Get the Recipe
For me, perusing baking and cooking catalogues falls under the category of things I like to do when my brain hurts too much to do anything else. Flipping through, giving myself no harder questions than, "hmm, how much would I actually use this castle-shaped bundt pan?", is a source of pure relaxation. Admittedly, these catalogues are the world of one-hit wonders (lemon juice powder, anyone?), so I usually don't buy anything.
But sometimes, yes sometimes, I do.
This time I was drawn in by the word panettone, which my eyes find on a cluttered page like an owl spots a mouse in a grassy field. Italians use it to scent their panettone and pandoro read the full description, launching me towards my computer to buy it.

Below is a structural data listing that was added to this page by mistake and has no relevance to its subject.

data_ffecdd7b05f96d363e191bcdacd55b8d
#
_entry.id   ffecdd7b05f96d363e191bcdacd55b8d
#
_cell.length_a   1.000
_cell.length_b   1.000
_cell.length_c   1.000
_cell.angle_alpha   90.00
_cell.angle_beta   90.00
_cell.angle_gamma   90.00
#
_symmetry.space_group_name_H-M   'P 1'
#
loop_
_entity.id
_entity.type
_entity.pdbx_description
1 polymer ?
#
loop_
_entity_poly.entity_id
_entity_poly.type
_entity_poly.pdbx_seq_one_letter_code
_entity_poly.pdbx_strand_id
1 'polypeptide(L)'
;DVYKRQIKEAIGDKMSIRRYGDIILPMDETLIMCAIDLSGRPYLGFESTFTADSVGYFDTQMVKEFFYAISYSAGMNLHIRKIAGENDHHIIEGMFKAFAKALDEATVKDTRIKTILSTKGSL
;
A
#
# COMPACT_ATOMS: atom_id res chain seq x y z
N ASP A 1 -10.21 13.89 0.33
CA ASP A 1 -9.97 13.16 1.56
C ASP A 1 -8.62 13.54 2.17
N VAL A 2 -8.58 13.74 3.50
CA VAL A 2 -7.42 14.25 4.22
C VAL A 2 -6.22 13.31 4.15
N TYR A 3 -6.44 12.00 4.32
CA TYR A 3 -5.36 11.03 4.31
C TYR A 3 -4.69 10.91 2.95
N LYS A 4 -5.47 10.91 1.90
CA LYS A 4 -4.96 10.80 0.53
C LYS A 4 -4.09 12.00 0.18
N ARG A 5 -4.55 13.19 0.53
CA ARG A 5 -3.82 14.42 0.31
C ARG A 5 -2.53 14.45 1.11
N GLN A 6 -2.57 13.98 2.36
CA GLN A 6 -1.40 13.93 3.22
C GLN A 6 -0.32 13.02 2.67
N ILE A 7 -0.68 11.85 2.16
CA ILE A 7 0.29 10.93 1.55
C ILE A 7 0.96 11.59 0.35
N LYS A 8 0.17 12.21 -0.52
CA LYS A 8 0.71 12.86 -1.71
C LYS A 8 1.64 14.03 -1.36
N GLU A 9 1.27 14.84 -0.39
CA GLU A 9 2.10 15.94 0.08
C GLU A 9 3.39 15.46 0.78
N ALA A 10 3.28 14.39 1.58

Though I love panettone, it feels wrong to eat it outside of Christmastime. Having panettone flavor in a bottle may sound unappealing to some of you, but to me, it's a glorious solution to my yearly panettone withdrawal. It might be better to put it this way—would you like to flavor your sweets with a vanilla scented, mixed citrus extract? Yes, I think you would.
My first project with the new extract was to pair it with a ricotta cookie, and the results were stellar. The crumb is pillowy and soft, and each bite resembles a little panettonne-flavored cake. The cookies aren't overly floral or sweet, and the mixed citrus flavor gives them an addictive flavor that I'll be enjoying year round.
Note: Fiori di Sicilia is available online at King Arthur Flour.
About the author: Carrie Vasios Mullins is the editor of Serious Eats: Sweets. She likes to peruse her large collection of cookbooks while eating jam from the jar. You can follow her on Twitter @carrievasios